D. J. Bernstein

The self-pipe trick

Richard Stevens's 1992 book ``Advanced programming in the UNIX environment'' says that you can't safely mix select() or poll() with SIGCHLD (or other signals). The SIGCHLD might go off while select() is starting, too early to interrupt it, too late to change its timeout.

Solution: the self-pipe trick. Maintain a pipe and select for readability on the pipe input. Inside the SIGCHLD handler, write a byte (non-blocking, just in case) to the pipe output. Done.

Of course, the Right Thing would be to have fork() return a file descriptor, not a process ID.


I recall coming up with the self-pipe trick around 1990; I see it in some code I published back then. I described the self-pipe trick on 1991.06.16 in comp.unix.questions and on 1991.08.25 in comp.unix.internals. I didn't introduce the name ``self-pipe trick'' until several years later.

Subsequent appearances of the self-pipe trick: comp.unix.programmer, 1993.10.03, Chris Torek; dgclibcast6.c, 1997.09.01 (published 1998?), Richard Stevens; gtk-devel-list, 1998.11.22, Marius Vollmer; comp.os.linux.development.apps, 1998.12.20, Andi Kleen; linux-kernel, 1999.01.17, Andi Kleen; comp.unix.programmer, 1999.09.20, Mark Wooding; comp.unix.programmer, 1999.10.24, Mark Wooding; linux-kernel, 2000.06.27, Tommi Virtanen; comp.unix.programmer, 2000.07.01, Andrew Gierth; comp.unix.programmer, 2001.06.13, Chris Torek; perl-loop, 2001.07.11, Nick Ing-Simmons; linux-kernel, 2001.10.05, Lutz Vieweg.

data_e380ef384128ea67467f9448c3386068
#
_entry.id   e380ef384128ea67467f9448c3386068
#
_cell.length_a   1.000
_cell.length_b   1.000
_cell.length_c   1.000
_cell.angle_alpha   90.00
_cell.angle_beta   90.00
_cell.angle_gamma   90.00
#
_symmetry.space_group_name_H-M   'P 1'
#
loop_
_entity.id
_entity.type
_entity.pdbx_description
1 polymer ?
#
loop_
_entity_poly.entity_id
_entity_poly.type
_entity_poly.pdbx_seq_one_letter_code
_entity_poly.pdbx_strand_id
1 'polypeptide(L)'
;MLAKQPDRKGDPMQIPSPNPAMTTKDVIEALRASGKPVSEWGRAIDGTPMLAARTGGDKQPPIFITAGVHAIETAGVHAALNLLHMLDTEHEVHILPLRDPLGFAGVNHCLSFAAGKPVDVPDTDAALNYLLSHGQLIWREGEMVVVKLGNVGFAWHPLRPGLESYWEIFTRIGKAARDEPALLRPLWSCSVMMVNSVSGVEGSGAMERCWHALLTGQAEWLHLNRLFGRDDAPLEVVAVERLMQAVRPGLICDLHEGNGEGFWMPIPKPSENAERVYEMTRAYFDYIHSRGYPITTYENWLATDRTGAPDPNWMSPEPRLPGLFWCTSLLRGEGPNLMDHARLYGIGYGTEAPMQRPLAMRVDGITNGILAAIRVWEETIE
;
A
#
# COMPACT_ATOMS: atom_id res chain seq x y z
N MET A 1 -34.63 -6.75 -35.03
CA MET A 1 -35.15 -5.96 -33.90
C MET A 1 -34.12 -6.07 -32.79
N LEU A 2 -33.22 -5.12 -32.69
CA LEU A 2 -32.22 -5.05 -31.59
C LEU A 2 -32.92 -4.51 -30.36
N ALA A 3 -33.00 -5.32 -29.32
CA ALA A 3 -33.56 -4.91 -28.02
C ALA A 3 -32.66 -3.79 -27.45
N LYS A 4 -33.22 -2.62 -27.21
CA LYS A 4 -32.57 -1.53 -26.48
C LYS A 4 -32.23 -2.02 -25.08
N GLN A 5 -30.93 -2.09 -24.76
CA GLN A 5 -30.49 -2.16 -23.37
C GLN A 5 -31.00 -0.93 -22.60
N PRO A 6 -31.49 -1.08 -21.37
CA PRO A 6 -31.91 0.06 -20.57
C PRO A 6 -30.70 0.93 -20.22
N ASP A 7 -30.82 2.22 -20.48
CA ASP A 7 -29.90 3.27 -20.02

You'd think that the self-pipe trick would be well known by now (2003.06). But the Linux SELECT_TUT documentation continues to claim that pselect(), which isn't supported by most UNIX kernels, is ``essential'' for programs that mix signals with select().